It’s a pretty terrifying age. I mean, I don’t know many people who enjoyed being 15 and 16, it’s such a confusing time.
But beyond that, it was terrifying to me.
Imagine. 5 groups, 35 kids in each group – for 25 minutes each. It was Storytime!
Here’s what it looked like. They shuffled in, dragging their bags and their feet, jostling each other, laughing, yelling and the brave ones mumbled ‘hullo’.
They sat down reluctantly, slumped in their seats and eventually reached a semblance of quiet.
Then I started.
‘When I was 10 years old, my mother took me to see a witch’.
It wasn’t what they expected; immediate eyes widened, leaning forward, sitting up straight. The story had begun.
As always, I knew I could trust the stories, wooing, romancing and thrilling these kids; so used to the enticement of mobile phones, computers and other screens and yet how engaged and calm they became in the arms of a good story.
The teachers were amazed by how quiet and attentive they were, even the wild ones!
Now none of this is shocking to me, I know how story works. I implicitly trust the story space to make this magic happen.
Here’s what was so truly shocking.
There’s a time in almost every presentation that I give, that I ask my audience, so who told you stories when you were little? For some adults, it takes a few moments to remember the wonderful experience of their parent, or grandparent, sibling or teacher who told them stories.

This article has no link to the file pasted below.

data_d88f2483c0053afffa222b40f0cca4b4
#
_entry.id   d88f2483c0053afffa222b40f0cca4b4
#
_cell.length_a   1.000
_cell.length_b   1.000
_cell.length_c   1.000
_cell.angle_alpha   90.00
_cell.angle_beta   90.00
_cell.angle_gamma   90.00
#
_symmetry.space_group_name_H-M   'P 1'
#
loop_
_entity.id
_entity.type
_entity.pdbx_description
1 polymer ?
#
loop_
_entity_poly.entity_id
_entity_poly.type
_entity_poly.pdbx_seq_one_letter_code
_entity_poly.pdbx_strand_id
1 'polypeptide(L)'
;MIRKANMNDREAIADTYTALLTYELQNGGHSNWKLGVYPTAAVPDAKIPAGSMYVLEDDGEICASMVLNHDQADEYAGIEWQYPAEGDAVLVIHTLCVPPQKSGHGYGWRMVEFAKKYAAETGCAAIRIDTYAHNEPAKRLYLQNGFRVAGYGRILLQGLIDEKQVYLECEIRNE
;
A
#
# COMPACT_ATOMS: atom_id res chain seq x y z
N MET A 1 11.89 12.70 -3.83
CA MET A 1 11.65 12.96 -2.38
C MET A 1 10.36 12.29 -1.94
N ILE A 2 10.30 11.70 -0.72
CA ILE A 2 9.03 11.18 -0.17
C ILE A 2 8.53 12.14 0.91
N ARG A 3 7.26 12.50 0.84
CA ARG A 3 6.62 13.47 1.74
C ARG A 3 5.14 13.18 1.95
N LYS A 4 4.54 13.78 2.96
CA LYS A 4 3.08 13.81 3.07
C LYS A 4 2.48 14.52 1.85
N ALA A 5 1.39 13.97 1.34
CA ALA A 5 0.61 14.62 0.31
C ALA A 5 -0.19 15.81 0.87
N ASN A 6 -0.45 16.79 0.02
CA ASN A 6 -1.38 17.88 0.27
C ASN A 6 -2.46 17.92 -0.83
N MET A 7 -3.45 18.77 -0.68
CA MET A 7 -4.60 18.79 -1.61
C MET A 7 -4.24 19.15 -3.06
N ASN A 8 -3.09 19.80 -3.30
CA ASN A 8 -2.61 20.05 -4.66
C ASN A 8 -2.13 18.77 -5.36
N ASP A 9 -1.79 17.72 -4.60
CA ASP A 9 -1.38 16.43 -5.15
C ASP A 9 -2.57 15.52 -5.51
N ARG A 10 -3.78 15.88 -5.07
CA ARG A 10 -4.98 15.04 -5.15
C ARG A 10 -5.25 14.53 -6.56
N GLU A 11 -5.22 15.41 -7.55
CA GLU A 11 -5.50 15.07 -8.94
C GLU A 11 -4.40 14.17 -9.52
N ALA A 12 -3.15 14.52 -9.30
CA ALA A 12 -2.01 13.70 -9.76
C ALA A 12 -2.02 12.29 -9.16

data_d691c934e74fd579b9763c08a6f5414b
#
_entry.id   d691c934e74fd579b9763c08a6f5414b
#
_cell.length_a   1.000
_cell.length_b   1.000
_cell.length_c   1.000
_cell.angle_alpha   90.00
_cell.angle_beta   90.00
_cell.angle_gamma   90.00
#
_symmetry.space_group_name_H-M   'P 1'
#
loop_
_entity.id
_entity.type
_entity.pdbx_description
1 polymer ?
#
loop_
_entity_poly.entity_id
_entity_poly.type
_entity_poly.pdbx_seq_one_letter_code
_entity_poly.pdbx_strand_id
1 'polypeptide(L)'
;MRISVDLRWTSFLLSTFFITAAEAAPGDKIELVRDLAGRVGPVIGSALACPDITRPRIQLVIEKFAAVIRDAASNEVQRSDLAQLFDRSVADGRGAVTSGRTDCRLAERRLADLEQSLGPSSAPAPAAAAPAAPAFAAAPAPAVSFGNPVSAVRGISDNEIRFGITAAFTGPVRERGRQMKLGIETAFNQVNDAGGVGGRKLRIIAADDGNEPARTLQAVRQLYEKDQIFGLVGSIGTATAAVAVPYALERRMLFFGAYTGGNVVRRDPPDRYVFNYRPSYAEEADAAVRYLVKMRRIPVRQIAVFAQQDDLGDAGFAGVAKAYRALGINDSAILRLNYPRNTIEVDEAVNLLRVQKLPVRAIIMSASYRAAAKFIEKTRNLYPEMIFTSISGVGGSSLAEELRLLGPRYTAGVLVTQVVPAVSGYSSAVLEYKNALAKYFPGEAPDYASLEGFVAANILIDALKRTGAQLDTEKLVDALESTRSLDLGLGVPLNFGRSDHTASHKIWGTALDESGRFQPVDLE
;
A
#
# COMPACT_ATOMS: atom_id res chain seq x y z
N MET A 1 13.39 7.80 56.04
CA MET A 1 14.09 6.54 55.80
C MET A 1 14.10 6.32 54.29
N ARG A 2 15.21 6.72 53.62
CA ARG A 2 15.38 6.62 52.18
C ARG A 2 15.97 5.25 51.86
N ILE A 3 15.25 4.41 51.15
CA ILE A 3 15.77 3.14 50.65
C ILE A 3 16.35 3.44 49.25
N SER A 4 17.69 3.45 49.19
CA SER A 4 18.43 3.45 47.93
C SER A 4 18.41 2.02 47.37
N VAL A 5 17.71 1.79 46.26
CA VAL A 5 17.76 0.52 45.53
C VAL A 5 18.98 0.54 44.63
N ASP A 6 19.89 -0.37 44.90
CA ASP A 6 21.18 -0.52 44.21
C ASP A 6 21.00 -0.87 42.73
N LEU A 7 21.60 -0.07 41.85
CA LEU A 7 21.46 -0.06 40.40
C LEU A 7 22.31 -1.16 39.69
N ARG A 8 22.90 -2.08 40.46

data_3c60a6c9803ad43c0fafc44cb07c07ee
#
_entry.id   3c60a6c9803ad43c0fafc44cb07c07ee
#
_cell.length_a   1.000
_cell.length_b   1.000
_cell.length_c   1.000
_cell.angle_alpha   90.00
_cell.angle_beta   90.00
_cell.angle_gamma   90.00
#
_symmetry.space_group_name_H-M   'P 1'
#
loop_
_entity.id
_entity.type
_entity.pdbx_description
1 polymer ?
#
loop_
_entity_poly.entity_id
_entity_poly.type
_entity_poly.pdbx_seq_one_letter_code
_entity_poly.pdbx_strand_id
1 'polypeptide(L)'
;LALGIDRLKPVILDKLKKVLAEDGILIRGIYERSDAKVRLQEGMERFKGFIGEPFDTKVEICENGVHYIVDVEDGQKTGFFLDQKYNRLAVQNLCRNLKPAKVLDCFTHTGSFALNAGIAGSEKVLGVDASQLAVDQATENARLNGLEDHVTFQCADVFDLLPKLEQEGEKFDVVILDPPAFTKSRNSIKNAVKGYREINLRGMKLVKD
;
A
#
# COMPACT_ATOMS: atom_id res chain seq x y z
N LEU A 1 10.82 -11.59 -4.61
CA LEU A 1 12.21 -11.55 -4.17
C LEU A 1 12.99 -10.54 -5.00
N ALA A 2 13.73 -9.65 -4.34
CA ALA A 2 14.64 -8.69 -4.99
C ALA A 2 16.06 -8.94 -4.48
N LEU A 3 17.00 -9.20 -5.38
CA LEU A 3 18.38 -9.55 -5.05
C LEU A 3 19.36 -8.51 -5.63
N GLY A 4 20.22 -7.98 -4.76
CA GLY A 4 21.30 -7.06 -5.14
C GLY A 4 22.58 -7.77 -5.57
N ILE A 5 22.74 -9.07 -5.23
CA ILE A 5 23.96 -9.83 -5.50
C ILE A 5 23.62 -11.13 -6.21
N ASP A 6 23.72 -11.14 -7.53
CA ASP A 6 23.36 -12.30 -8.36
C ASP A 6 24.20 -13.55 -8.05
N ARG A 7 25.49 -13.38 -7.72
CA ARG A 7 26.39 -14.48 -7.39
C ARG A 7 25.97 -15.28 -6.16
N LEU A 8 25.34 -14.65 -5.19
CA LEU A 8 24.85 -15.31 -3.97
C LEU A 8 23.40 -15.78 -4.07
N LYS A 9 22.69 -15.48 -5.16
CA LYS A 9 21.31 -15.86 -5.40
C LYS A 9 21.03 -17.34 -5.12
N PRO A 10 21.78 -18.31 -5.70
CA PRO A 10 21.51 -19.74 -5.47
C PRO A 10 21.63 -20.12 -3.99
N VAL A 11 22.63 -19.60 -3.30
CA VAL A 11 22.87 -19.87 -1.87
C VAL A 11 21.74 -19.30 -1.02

With this group of kids the response was a room full of blank expressions. I almost pleaded with them, tell me, who told you stories, your brother, rabbi, teacher, saba (grandfather)? Who used to tell you stories at night?
They looked puzzled and just shrugged.
I realized. These kids are not told stories. The teachers said to me, the parents are too busy, the kids too distracted, who has time for stories anymore?
I can honestly say, I was surprised and shocked and it breaks my heart.
What is going on that we are too busy to tell our kids stories?
What kind of world are we creating when our children don’t have access to that knowing and understanding that is acquired through story?
How will they know their place in the world without their stories?
I don’t know what I’m going to do about this, but I have to do something.
It may be a program for parents to re-learn how to tell stories to their kids.
I want to go to the rooftops and shout at the top of my voice, tell your stories. Please tell your stories.
Leave a comment below